As we move into the second year of our work at the Foundation for Education Development (FED) and following the launch of the FED National Education Consultation Report, we asked John Howson, Founder of TeachVac, to write a blog on workforce planning that accompany the two recent reports titled ‘TeachVac Annual Teacher Review 2022’ and ‘TeachVac Leadership Review 2022’. John suggests that ‘the government now needs to fund programmes that keep teachers in the profession and nurture them during career breaks. Is it time for a Teaching Czar?’
Teacher Supply – long term strategy needed
The long-term planning of teacher supply in England is once again in a ‘bit of a mess’. After renewed interest by graduates in teaching as a career at the start of the pandemic, there is now little chance that the government will hit its 2022 target for the number of secondary trainees required to meet the demand from schools in 2023 as modelled by DfE statisticians.
2022 marks nearly a decade of missed training targets in subjects such as physics, business studies and design and technology across the country as a whole and for a wider range of subjects in much of southern England where the state sector is competing in the labour market with private schools and tutorial colleges for the services of teachers. In recent years, the new factor of a growing global market for teachers, fuelled to some extent by schools founded in England opening campuses overseas, has created new competition for the scarce resource that is secondary school teachers in some subjects.
Any shortage of teachers affects the campaign to level up outcomes. Ever since I joined the teaching profession 50 years ago, schools in challenging circumstances and serving communities with high levels of deprivation have usually suffered the effects of teacher shortages more than schools where teaching is a delight and Ofsted awards good grades.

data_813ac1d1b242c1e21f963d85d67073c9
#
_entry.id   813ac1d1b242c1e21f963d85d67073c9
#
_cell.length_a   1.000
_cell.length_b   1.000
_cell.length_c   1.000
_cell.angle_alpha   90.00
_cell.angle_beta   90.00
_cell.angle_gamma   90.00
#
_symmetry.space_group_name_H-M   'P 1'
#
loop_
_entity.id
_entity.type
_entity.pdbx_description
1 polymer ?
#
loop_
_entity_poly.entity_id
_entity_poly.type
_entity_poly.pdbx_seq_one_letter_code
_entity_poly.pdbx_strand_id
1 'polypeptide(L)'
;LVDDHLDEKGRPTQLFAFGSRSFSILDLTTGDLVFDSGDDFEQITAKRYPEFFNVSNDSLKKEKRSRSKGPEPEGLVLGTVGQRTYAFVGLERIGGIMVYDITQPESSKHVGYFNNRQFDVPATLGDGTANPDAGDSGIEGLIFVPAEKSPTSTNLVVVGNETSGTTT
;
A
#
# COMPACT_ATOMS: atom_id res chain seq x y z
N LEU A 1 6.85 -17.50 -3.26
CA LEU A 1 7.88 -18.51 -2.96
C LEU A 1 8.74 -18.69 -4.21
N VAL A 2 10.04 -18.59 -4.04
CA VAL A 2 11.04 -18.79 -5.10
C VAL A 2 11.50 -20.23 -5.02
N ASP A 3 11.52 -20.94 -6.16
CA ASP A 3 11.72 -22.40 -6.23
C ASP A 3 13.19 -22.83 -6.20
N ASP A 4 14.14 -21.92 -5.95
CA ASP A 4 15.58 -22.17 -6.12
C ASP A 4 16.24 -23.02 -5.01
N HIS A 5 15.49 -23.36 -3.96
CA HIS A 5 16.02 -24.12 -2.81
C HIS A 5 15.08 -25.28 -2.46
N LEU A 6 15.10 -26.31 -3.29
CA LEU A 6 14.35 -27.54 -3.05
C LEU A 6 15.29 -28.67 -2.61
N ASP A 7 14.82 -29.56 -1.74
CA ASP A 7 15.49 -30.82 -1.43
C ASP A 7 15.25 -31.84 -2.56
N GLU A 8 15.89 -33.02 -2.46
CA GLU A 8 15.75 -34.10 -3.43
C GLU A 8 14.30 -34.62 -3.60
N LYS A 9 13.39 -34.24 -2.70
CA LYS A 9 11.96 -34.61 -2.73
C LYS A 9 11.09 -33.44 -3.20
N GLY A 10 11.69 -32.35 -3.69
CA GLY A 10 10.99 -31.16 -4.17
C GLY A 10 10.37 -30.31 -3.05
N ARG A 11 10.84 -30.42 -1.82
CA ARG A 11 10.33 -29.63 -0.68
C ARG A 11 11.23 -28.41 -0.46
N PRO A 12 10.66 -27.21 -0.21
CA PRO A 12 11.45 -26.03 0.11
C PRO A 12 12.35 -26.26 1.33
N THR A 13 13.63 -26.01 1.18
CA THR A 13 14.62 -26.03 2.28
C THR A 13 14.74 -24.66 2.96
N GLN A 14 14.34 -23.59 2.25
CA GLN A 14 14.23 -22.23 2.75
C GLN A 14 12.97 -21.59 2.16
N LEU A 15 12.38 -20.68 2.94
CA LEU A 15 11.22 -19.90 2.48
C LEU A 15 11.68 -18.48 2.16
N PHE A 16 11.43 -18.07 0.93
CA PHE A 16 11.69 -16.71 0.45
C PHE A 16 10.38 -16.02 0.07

So, if the problem isn’t new, and is well known, what are the solutions? Making teaching an attractive career starts with three basic requirements. These are pay; conditions and reputation. The last is the easiest to deal with: Ministers need to talk up teaching and recognise the work of classroom teachers and not just school leaders. A great deal of work was undertaken on conditions of service in the first decade of this century: now is the time to revisit and review that work. Finally, if new lawyers in London are starting with top firms at £150,000 a year, £35,000 or so to start in a challenging school in London may not look attractive to many graduates in key subjects: pay matters.
The pandemic has also shown the value of technology and the balance between teachers and learning technology needs to be addressed. This may be the simplest way to pay teachers more. Finally, good employers recognise the need for professional development. The government now needs to fund programmes that keep teachers in the profession and nurture them during career breaks. Is it time for a Teaching Czar?